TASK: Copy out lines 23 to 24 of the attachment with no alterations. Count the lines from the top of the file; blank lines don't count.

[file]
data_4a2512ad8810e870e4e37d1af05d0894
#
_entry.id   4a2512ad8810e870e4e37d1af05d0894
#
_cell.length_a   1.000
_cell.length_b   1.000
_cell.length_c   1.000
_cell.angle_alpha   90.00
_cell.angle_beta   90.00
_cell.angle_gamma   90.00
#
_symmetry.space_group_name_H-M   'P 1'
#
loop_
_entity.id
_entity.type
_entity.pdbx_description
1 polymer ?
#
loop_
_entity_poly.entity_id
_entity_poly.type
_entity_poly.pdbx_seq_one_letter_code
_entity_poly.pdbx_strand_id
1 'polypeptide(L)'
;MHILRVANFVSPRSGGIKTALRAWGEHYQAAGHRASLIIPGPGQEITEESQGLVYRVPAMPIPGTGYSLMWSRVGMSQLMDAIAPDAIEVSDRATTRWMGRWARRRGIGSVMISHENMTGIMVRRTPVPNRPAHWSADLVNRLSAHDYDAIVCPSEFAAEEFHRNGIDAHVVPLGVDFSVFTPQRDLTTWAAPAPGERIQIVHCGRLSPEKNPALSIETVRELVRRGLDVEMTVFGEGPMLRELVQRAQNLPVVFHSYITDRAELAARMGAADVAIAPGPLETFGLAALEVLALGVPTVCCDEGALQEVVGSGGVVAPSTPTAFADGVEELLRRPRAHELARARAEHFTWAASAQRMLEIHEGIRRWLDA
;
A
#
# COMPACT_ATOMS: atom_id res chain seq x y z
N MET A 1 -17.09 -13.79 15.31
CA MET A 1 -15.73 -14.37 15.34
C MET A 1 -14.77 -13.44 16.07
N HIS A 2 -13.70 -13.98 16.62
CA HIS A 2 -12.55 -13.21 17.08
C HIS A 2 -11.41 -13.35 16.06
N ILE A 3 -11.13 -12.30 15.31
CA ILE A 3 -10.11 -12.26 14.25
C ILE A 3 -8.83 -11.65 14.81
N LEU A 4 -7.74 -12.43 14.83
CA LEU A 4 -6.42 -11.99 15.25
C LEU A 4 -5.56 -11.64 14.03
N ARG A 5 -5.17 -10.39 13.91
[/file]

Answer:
_entity_poly.pdbx_seq_one_letter_code
_entity_poly.pdbx_strand_id